A Budget Deal Worth Voting Against

The Ryan-Murray deal raises both taxes and spending – and conservatives should kill it.

By SHARE
House Budget Committee Chairman Paul Ryan and Senate Budget Committee Chairwoman Patty Murray announce a tentative agreement on a government spending plan Tuesday, Dec. 10, 2013, at the Capitol in Washington, D.C.

Budget deals seem to come – like the seasons – about every four months now, something that is not good for the country. It denies investors and entrepreneurs who create wealth, grow the economy and in the process produce jobs, a sense of certainty about what policy will be from even one month to the next. As a result they husband their capital, scale back on expansion, and leave the people who make up the labor force high and dry.

The $64 dollar question right now is whether Congress will be voting on yet another budget deal before going home for the Christmas recess. The always reliable Magic 8 Ball says “All signs point to YES” as House Budget Committee Chairman Paul Ryan, R-Wis., and Senate Budget Committee Chairman Patty Murray, D-Wash., announced this evening that they have reached a deal that raises both taxes and spending. The House is expected to vote on the deal on Friday.

[See editorial cartoons about the budget and deficit.]

Ryan is known for wanting to take on the issue of entitlements head on. Without reform, the spending in programs like Medicare and Social Security will bankrupt the country in not all that many years. The Washington Post quoted Ryan as saying the deal was “a clear improvement on the status quo” which would have hit the Department of Defense harder than other parts of the government – while still cutting the amount the federal government would spend over what it was projected to take in by $20 billion. But these cuts to the sequetser may be pennywise but pound foolish and open the door to further spending increases down the road.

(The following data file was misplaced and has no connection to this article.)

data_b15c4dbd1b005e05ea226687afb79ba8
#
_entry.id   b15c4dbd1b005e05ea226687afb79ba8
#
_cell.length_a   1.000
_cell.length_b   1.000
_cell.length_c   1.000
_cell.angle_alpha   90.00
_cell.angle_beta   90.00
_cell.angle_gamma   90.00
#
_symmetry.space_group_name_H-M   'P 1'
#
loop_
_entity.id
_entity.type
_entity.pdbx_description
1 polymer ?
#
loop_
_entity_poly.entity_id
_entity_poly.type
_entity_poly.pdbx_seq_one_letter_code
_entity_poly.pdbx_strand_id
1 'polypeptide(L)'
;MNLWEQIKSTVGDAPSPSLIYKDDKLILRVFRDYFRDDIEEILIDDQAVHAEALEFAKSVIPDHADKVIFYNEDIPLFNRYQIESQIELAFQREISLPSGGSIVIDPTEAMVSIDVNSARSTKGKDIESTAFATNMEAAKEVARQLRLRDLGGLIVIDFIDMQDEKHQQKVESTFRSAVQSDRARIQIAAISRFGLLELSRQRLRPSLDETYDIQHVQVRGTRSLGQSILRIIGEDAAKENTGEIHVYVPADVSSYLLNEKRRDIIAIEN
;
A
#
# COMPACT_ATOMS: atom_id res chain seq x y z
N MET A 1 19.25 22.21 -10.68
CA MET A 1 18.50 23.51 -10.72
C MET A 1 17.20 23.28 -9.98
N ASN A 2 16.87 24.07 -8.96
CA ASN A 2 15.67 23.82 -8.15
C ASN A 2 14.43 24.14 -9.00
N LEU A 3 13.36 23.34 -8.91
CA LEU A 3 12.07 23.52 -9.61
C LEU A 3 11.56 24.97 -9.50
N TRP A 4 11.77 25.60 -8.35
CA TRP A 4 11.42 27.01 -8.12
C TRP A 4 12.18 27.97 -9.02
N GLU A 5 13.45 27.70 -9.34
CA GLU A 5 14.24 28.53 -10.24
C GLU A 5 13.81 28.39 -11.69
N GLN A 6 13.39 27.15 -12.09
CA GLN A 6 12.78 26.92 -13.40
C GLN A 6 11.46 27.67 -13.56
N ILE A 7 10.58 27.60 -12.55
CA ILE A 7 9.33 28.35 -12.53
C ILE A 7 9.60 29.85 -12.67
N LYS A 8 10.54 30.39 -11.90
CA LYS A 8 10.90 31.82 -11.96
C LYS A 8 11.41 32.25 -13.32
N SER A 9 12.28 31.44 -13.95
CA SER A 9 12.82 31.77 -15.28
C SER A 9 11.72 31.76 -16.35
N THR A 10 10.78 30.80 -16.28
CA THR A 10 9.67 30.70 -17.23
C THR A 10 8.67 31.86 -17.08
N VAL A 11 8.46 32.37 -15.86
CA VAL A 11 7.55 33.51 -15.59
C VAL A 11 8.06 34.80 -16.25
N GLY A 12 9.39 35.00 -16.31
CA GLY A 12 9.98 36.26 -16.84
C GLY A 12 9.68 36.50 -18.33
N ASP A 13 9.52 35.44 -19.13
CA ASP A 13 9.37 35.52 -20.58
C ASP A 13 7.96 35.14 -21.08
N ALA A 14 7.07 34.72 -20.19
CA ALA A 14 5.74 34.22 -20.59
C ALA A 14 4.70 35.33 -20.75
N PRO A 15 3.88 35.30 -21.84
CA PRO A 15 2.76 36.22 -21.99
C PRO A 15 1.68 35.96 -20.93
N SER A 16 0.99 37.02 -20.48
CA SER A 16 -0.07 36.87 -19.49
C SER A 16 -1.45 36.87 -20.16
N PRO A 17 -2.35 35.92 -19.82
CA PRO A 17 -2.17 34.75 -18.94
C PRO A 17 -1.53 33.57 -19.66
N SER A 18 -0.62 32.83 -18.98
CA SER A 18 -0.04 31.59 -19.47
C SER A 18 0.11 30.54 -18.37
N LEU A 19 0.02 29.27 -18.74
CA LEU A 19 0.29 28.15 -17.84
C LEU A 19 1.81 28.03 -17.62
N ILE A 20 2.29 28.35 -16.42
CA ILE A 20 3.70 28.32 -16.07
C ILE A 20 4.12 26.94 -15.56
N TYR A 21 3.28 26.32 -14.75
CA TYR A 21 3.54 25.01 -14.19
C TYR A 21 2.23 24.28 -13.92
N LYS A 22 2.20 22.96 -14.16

The Ryan-Murray deal raises discretionary federal spending over the $1 trillion mark – to $1.012 trillion to be exact – and raises tax on individual Americans. Some people may try to dismiss these tax hikes as “fee increases” but the principle in this case appears to be the same. As such, Congress should send it to the trash heap where it belongs, in favor of a clean continuing resolution that funds the government at the level promised in the Budget Control Act, from whence the sequester came.

[See political cartoons about sequestration.]

A coalition of influential conservatives under the banner of the Conservative Action Project including former U.S. Attorney General Ed Meese, former Congressman David McIntosh, Tea Party Patriots’ Jenny Beth Martin, and Colin Hanna of Let Freedom Ring (where I am a senior fellow) put the congressional leadership on notice this afternoon that the deal supposedly in the offing was unacceptable.

The group issued a statement saying that: